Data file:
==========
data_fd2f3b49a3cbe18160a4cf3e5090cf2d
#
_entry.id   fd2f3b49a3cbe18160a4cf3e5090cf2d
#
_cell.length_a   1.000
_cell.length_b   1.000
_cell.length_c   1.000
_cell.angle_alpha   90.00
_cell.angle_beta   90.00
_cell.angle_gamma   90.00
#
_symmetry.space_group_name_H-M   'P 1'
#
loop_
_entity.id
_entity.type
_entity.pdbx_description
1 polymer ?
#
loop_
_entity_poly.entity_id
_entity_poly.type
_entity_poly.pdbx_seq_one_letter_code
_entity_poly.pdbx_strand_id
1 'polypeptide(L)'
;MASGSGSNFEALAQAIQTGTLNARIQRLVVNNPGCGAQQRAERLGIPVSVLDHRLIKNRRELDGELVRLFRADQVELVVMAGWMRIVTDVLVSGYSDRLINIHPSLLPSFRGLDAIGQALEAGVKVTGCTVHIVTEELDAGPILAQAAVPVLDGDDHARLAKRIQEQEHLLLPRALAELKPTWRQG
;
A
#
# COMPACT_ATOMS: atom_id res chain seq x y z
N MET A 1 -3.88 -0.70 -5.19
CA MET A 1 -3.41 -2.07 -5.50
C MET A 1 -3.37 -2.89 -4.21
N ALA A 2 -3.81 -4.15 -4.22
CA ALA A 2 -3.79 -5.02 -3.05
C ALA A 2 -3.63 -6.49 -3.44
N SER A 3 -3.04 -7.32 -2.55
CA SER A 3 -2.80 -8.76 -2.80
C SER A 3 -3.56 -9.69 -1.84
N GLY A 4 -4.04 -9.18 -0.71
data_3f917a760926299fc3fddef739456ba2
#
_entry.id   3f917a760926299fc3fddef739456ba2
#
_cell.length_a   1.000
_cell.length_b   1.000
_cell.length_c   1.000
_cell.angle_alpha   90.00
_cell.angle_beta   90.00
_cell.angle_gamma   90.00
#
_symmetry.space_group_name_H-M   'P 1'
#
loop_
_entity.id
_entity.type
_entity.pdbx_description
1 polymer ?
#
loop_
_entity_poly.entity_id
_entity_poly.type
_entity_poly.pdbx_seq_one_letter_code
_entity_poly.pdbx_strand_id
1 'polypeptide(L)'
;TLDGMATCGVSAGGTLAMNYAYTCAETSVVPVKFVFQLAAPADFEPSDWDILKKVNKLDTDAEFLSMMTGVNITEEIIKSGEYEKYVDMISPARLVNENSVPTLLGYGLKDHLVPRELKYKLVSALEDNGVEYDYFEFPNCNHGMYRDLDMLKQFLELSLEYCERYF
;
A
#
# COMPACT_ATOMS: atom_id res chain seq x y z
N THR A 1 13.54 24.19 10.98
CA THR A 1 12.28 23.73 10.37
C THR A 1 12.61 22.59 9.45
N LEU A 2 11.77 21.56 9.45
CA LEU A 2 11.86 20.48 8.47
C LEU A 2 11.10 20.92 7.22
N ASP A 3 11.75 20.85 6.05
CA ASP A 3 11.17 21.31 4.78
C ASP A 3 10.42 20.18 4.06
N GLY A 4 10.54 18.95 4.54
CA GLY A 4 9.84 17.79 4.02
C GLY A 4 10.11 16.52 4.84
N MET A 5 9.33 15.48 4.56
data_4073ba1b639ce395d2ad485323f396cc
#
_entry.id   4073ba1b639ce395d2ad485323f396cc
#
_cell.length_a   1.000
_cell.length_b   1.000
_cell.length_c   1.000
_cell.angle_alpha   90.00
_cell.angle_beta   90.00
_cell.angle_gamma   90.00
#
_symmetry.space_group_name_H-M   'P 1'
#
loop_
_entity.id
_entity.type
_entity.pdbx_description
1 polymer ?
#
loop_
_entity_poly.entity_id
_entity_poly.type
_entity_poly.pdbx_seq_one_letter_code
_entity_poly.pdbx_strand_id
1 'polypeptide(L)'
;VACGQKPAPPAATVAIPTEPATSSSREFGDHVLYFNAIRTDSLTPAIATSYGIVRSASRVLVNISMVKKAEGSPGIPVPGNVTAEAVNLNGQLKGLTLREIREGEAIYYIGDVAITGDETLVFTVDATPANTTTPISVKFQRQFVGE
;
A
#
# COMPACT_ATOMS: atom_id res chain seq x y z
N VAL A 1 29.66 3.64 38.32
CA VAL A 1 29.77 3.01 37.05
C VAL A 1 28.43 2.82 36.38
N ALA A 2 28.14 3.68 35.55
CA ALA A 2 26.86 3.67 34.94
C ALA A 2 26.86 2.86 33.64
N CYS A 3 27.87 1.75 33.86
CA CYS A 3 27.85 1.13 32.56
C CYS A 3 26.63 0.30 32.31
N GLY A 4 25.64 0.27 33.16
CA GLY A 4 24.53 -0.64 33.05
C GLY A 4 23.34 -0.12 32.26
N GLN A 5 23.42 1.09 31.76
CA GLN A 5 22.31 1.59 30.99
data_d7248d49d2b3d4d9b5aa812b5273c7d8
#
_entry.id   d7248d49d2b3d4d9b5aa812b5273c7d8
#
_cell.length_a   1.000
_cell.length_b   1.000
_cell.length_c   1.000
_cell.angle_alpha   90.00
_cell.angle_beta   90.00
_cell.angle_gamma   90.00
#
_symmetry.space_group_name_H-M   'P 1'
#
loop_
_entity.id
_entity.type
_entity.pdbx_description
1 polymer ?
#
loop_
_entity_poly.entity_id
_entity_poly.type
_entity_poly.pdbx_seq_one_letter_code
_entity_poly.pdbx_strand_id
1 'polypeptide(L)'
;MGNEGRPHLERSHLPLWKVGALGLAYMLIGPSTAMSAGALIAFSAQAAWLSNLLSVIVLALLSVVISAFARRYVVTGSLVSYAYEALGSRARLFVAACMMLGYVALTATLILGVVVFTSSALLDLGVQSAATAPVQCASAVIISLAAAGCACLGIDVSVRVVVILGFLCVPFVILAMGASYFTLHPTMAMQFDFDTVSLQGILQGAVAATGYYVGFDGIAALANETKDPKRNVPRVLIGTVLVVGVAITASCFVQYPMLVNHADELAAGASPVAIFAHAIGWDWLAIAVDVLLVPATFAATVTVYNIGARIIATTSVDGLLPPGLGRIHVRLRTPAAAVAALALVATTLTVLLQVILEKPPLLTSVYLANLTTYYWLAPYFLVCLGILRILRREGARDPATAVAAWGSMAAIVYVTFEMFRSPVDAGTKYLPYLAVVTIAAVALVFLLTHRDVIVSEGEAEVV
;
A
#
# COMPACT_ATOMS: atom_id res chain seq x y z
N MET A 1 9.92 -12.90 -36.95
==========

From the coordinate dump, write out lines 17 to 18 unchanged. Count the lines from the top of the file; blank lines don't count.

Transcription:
_entity.pdbx_description
1 polymer ?